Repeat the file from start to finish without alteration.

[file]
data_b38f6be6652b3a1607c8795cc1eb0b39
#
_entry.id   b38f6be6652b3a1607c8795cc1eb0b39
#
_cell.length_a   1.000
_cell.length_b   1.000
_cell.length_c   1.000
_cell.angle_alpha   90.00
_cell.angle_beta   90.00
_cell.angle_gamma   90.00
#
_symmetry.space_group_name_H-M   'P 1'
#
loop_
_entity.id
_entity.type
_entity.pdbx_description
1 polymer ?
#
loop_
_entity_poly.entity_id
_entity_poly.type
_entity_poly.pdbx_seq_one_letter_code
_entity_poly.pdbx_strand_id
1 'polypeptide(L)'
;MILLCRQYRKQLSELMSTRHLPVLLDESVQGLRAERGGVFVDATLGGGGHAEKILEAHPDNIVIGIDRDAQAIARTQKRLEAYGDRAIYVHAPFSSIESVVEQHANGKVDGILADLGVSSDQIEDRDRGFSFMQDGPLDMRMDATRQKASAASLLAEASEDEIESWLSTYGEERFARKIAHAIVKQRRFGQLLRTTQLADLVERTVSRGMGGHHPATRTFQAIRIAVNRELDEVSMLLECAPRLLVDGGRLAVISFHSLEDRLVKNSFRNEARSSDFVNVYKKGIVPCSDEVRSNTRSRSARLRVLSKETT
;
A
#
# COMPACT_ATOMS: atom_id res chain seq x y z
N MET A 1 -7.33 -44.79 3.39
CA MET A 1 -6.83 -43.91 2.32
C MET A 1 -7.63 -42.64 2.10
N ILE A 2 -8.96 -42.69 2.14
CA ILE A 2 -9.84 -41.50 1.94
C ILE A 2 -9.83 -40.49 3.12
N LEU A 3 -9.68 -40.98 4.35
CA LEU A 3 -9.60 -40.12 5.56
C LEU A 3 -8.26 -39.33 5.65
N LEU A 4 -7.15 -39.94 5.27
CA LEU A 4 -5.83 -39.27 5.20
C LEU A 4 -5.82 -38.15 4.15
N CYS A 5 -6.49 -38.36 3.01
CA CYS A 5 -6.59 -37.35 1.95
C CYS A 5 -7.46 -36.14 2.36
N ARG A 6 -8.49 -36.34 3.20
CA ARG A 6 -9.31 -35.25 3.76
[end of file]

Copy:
data_b38f6be6652b3a1607c8795cc1eb0b39
#
_entry.id   b38f6be6652b3a1607c8795cc1eb0b39
#
_cell.length_a   1.000
_cell.length_b   1.000
_cell.length_c   1.000
_cell.angle_alpha   90.00
_cell.angle_beta   90.00
_cell.angle_gamma   90.00
#
_symmetry.space_group_name_H-M   'P 1'
#
loop_
_entity.id
_entity.type
_entity.pdbx_description
1 polymer ?
#
loop_
_entity_poly.entity_id
_entity_poly.type
_entity_poly.pdbx_seq_one_letter_code
_entity_poly.pdbx_strand_id
1 'polypeptide(L)'
;MILLCRQYRKQLSELMSTRHLPVLLDESVQGLRAERGGVFVDATLGGGGHAEKILEAHPDNIVIGIDRDAQAIARTQKRLEAYGDRAIYVHAPFSSIESVVEQHANGKVDGILADLGVSSDQIEDRDRGFSFMQDGPLDMRMDATRQKASAASLLAEASEDEIESWLSTYGEERFARKIAHAIVKQRRFGQLLRTTQLADLVERTVSRGMGGHHPATRTFQAIRIAVNRELDEVSMLLECAPRLLVDGGRLAVISFHSLEDRLVKNSFRNEARSSDFVNVYKKGIVPCSDEVRSNTRSRSARLRVLSKETT
;
A
#
# COMPACT_ATOMS: atom_id res chain seq x y z
N MET A 1 -7.33 -44.79 3.39
CA MET A 1 -6.83 -43.91 2.32
C MET A 1 -7.63 -42.64 2.10
N ILE A 2 -8.96 -42.69 2.14
CA ILE A 2 -9.84 -41.50 1.94
C ILE A 2 -9.83 -40.49 3.12
N LEU A 3 -9.68 -40.98 4.35
CA LEU A 3 -9.60 -40.12 5.56
C LEU A 3 -8.26 -39.33 5.65
N LEU A 4 -7.15 -39.94 5.27
CA LEU A 4 -5.83 -39.27 5.20
C LEU A 4 -5.82 -38.15 4.15
N CYS A 5 -6.49 -38.36 3.01
CA CYS A 5 -6.59 -37.35 1.95
C CYS A 5 -7.46 -36.14 2.36
N ARG A 6 -8.49 -36.34 3.20
CA ARG A 6 -9.31 -35.25 3.76